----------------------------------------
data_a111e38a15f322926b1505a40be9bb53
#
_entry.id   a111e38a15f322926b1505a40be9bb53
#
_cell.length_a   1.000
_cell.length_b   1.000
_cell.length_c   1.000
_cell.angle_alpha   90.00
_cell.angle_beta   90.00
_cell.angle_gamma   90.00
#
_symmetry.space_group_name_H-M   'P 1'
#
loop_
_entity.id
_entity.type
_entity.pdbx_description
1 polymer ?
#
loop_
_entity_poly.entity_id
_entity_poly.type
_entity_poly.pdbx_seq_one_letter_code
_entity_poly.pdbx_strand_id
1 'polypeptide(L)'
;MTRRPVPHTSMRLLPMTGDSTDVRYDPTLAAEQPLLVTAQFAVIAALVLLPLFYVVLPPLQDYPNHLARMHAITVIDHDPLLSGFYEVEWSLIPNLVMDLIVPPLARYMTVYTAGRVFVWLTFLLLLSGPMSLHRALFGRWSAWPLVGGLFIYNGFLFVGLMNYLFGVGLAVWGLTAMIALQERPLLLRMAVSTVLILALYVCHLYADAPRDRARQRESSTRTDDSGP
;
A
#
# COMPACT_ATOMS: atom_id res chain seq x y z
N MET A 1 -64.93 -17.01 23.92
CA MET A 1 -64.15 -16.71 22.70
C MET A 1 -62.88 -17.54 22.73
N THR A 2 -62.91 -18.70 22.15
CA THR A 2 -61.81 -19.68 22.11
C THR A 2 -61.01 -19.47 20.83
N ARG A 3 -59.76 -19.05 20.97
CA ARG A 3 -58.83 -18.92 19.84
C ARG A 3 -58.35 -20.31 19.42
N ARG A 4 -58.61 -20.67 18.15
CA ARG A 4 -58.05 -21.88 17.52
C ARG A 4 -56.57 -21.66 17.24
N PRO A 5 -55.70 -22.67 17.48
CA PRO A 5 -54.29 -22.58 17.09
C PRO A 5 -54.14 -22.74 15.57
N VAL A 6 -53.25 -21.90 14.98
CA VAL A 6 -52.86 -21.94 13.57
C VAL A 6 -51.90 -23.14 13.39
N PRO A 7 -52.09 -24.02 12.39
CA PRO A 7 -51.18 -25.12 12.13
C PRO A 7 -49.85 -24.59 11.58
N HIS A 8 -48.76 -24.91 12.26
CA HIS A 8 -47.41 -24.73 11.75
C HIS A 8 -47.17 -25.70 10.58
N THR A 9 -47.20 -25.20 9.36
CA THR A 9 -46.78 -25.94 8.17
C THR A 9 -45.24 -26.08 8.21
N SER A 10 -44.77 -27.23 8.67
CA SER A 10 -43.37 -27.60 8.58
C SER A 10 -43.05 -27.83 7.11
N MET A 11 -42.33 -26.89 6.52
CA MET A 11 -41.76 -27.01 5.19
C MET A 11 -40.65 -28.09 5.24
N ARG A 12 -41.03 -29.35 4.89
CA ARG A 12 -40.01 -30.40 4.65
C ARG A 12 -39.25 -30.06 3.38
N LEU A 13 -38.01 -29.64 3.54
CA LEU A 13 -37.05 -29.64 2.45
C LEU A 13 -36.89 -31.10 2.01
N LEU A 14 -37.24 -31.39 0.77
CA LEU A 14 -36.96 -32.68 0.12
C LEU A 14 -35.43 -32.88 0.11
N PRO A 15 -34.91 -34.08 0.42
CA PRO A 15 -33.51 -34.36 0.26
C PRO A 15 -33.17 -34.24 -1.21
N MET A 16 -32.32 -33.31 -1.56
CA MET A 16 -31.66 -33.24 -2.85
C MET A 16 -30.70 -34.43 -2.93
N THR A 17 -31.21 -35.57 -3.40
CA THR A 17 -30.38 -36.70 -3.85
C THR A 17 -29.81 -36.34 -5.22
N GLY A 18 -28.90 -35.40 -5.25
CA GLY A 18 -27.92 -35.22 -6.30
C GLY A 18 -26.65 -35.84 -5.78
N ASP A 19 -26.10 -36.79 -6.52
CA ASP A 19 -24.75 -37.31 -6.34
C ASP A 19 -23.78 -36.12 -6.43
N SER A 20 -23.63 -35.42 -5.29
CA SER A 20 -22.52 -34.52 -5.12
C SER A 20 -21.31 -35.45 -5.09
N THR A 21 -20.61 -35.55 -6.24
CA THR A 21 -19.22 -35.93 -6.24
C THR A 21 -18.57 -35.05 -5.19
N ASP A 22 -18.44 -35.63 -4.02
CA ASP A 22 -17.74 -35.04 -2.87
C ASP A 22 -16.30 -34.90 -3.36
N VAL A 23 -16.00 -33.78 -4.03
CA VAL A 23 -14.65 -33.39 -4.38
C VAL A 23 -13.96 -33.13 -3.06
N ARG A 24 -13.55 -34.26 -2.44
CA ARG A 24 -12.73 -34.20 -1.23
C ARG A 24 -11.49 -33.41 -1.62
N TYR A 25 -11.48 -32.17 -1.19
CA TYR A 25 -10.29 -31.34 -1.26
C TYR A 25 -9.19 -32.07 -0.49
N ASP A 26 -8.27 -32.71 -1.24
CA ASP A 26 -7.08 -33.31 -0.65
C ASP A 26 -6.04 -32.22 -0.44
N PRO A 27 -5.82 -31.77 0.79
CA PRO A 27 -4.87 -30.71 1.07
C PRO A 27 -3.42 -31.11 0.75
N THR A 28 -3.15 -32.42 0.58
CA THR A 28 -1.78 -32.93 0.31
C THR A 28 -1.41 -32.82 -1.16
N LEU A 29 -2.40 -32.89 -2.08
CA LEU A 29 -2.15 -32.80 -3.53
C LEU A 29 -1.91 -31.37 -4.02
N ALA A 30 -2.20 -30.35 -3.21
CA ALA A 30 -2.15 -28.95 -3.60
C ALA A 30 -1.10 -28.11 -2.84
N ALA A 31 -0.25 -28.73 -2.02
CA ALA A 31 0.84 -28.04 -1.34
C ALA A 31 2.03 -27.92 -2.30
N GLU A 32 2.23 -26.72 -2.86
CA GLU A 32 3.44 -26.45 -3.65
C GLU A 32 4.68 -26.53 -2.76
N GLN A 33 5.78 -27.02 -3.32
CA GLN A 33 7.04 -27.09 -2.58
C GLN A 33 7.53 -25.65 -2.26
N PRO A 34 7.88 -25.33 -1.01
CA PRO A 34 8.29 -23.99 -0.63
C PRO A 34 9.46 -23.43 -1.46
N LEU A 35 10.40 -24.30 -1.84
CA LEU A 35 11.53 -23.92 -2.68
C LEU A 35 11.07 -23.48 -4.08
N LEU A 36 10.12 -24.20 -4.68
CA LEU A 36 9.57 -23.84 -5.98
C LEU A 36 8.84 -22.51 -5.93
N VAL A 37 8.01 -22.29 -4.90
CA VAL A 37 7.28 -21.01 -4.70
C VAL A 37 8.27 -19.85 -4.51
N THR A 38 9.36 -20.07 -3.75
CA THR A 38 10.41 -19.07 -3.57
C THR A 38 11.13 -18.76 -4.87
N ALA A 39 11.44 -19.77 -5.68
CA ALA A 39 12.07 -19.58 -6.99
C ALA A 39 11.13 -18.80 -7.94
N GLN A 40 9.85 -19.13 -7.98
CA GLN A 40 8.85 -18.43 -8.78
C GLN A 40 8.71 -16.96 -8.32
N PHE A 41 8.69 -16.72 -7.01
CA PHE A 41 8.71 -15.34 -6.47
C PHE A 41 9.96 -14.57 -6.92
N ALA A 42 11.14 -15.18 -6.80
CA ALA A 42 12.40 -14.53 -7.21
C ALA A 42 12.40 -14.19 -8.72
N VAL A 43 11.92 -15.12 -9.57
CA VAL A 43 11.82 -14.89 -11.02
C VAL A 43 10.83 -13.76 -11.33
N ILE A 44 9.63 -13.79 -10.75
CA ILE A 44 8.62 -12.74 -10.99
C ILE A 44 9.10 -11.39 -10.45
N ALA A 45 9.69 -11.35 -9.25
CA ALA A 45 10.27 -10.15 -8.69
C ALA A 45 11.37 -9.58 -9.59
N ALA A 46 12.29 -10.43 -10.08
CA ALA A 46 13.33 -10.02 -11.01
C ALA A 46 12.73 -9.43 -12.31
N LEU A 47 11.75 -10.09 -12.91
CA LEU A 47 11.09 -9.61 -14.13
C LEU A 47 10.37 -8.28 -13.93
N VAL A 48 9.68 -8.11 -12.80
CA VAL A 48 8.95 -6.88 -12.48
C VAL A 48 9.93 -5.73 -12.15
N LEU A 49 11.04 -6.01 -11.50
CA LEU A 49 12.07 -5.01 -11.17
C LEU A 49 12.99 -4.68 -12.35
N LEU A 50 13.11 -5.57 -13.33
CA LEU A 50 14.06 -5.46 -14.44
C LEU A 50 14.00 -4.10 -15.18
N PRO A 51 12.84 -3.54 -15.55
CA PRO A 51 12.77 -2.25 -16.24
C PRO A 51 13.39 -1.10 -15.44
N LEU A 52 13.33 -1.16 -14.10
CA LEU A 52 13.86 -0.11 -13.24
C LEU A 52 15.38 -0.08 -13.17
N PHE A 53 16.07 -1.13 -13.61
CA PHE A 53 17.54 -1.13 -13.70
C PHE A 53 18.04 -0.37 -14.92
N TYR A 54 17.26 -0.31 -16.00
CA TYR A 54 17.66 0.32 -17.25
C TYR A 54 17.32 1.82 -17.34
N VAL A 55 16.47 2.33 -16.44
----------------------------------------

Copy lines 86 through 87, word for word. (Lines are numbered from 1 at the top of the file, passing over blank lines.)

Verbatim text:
CA ASP A 19 -24.75 -37.31 -6.34
C ASP A 19 -23.78 -36.12 -6.43